After reminding his backers that “race and race conflict” are at the core of the problems the West faces, Taylor said DeAnna “has agreed to continue our struggle on college campuses throughout the nation and dedicated himself to reaching our children and grandchildren.” For his part, DeAnna warned in an accompanying letter of the perils of “radical multiculturalism,” boasting that he had “defended western culture” against the “far left” that is trying to “destroy our people and culture.”
DeAnna’s fundraising partner, Jared Taylor, edits American Renaissance, a journal that specializes in issues of race, intelligence and the “psychopathology” of black people. In it, Taylor once mused: “When blacks are left entirely to their own devices, Western civilization — any kind of civilization — disappears.” Taylor’s biannual conferences have featured a Who’s Who of radical-right leaders, including former Klan boss David Duke and an array of leading neo-Nazi activists.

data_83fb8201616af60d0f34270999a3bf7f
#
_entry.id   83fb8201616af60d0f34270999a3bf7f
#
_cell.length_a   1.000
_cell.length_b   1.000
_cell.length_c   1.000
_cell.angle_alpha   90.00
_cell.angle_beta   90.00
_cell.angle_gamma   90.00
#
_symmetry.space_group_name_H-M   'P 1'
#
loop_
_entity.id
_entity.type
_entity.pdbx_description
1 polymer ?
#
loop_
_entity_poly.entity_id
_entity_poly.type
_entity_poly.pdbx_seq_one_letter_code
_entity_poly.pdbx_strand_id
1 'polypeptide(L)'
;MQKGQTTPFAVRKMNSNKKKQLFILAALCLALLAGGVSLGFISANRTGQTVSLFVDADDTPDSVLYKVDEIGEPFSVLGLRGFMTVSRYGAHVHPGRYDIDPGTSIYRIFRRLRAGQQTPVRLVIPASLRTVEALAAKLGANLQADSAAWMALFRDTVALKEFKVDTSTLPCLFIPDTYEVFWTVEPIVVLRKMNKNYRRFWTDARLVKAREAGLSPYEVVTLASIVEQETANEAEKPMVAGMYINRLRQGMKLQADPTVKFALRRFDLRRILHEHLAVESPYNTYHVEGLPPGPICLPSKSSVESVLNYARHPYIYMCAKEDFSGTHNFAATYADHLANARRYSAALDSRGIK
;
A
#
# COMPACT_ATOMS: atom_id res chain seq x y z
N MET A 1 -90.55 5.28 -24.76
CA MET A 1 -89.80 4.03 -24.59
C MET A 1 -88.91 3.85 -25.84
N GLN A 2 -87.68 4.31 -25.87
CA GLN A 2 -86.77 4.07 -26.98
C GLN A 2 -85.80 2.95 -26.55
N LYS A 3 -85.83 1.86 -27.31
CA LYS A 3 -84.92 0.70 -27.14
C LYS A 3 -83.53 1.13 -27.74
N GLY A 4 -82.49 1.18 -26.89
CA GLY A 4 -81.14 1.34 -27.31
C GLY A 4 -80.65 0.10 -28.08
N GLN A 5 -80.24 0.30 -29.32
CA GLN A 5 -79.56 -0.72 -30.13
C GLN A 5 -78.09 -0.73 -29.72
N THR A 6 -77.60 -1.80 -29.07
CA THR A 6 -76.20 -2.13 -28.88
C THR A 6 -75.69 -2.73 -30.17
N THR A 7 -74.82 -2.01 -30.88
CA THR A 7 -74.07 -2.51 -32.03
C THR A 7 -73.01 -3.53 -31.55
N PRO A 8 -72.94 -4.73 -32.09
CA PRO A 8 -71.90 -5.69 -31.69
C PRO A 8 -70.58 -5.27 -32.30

YWC is not some tiny Klan group on the margins of society. It claims a presence at nearly a dozen American universities, along with others in Canada and the United Kingdom. It appeared at the Conservative Political Action Conference (CPAC), a key Washington political venue, in 2009 and 2011, when it sponsored a panel on immigration. In 2010, it launched its own Internet radio show, “Western Resistance Radio.” Its honorary chairman is former Colorado congressman Tom Tancredo, a well-known immigration opponent and Tea Party favorite. Perhaps most worrying of all are YWC’s close ties to The Leadership Institute, an organization with a budget of some $10 million that claims to have trained close to 100,000 “future conservative leaders” — people like top Bush advisor Karl Rove — and that now employs DeAnna as a leading official of its campus leadership program.
The key question, as YWC attempts to organize new campus chapters through this week’s national conference, is whether it will continue to grow. ( continue to full post… )
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Fans of racist literature looking to get their hands on a copy of Kyle Bristow’s 2010 novel White Apocalypse need look no further than Amazon.com. Thanks to the online retail giant’s print-on-demand (POD) service, the bloodthirsty white nationalist fantasy – which Bristow self-published through Amazon subsidiary CreateSpace – is available for sale on Amazon for just $17.58.